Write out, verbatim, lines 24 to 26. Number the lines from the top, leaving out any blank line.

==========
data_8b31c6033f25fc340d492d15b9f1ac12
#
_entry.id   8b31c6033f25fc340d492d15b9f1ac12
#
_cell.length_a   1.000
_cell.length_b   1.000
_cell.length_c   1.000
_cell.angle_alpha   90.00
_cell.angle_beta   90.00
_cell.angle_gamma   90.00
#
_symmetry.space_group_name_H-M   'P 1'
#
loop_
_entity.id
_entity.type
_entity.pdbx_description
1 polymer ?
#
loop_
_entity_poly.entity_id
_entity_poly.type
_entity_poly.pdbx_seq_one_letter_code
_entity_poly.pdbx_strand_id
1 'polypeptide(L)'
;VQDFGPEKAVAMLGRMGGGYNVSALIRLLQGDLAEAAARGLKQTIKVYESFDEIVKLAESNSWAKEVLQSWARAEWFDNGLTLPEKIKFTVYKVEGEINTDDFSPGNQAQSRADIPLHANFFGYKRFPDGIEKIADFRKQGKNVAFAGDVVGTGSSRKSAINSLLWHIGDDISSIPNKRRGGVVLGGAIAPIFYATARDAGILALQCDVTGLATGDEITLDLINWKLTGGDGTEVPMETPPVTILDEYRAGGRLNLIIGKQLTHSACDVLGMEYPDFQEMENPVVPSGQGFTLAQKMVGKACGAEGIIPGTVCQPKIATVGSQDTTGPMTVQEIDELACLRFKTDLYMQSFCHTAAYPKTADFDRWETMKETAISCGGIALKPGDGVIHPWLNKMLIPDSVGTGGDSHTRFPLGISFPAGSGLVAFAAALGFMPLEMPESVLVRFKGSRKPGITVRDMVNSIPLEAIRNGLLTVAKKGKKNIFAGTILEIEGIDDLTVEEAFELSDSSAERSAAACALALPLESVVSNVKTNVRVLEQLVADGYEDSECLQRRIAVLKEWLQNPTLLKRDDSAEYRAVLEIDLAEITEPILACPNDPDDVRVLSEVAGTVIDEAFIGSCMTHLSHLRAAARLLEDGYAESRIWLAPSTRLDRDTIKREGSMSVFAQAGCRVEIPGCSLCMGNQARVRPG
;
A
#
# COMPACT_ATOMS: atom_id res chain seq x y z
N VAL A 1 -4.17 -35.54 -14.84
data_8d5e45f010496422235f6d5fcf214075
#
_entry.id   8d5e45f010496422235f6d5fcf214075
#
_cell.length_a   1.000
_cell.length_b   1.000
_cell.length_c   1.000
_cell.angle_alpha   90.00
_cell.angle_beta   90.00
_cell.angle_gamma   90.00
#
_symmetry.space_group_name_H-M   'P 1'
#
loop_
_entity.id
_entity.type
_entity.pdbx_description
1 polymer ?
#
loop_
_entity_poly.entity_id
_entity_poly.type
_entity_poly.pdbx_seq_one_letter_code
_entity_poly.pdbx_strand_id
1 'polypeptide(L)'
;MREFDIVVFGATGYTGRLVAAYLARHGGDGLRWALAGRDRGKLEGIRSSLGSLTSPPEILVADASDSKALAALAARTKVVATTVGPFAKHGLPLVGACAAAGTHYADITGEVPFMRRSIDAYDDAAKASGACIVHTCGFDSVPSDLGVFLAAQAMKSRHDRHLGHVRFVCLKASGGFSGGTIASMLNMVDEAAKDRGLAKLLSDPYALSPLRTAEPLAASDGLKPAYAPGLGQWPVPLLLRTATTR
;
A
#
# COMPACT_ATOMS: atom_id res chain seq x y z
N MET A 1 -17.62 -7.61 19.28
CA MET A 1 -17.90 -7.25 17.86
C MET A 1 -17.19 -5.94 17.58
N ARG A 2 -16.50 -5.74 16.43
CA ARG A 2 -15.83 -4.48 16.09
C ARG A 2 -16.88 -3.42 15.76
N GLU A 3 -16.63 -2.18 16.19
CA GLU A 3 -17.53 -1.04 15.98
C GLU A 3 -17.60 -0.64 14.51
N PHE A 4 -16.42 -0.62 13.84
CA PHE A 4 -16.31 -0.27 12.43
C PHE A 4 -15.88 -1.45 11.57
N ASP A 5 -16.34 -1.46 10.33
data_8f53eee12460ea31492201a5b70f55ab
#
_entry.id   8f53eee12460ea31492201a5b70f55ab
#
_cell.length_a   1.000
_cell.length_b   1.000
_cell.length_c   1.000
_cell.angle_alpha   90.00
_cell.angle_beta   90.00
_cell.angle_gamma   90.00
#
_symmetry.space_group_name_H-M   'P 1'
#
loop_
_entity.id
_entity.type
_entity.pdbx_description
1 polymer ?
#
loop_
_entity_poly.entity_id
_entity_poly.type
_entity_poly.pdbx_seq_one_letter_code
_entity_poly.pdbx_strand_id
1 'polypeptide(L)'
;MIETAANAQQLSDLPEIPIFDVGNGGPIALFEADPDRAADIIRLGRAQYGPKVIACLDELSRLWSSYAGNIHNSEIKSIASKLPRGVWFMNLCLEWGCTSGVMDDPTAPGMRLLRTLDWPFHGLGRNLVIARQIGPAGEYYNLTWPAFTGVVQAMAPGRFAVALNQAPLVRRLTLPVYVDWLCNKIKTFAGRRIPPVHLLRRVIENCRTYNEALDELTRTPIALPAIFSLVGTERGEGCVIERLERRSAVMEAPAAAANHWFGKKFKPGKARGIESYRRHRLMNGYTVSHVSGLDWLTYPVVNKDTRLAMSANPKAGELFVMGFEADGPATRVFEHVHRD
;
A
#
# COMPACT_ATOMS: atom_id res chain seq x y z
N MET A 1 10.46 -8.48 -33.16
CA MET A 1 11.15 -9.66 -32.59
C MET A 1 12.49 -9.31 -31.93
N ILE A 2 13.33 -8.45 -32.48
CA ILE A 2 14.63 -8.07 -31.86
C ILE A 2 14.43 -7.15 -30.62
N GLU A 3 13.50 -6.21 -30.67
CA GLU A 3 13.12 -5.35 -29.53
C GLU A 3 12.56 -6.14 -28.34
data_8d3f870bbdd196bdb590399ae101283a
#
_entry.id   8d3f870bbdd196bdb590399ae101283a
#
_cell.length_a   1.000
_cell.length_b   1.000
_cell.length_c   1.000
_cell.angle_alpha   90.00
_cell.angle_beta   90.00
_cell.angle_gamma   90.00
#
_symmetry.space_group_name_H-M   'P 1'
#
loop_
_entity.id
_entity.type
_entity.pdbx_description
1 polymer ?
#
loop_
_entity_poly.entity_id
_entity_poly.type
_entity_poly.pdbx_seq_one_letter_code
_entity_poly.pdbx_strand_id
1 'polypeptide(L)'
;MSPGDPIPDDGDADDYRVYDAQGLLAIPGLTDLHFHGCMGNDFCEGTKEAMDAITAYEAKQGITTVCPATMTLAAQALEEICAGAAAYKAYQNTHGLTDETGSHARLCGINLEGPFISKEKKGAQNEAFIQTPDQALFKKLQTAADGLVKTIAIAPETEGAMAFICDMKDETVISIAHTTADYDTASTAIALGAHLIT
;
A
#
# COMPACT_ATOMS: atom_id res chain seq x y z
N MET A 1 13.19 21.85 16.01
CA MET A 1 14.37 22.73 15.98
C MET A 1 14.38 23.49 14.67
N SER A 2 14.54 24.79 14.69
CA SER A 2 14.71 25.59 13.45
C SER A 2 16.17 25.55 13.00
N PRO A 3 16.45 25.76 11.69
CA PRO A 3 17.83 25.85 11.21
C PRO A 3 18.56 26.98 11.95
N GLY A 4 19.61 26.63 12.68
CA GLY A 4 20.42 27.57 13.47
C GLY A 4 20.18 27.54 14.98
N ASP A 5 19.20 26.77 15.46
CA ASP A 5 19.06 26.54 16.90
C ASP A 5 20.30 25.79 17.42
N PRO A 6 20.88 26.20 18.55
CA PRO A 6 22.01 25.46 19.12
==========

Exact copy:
_entity_poly.pdbx_strand_id
1 'polypeptide(L)'
;VQDFGPEKAVAMLGRMGGGYNVSALIRLLQGDLAEAAARGLKQTIKVYESFDEIVKLAESNSWAKEVLQSWARAEWFDNGLTLPEKIKFTVYKVEGEINTDDFSPGNQAQSRADIPLHANFFGYKRFPDGIEKIADFRKQGKNVAFAGDVVGTGSSRKSAINSLLWHIGDDISSIPNKRRGGVVLGGAIAPIFYATARDAGILALQCDVTGLATGDEITLDLINWKLTGGDGTEVPMETPPVTILDEYRAGGRLNLIIGKQLTHSACDVLGMEYPDFQEMENPVVPSGQGFTLAQKMVGKACGAEGIIPGTVCQPKIATVGSQDTTGPMTVQEIDELACLRFKTDLYMQSFCHTAAYPKTADFDRWETMKETAISCGGIALKPGDGVIHPWLNKMLIPDSVGTGGDSHTRFPLGISFPAGSGLVAFAAALGFMPLEMPESVLVRFKGSRKPGITVRDMVNSIPLEAIRNGLLTVAKKGKKNIFAGTILEIEGIDDLTVEEAFELSDSSAERSAAACALALPLESVVSNVKTNVRVLEQLVADGYEDSECLQRRIAVLKEWLQNPTLLKRDDSAEYRAVLEIDLAEITEPILACPNDPDDVRVLSEVAGTVIDEAFIGSCMTHLSHLRAAARLLEDGYAESRIWLAPSTRLDRDTIKREGSMSVFAQAGCRVEIPGCSLCMGNQARVRPG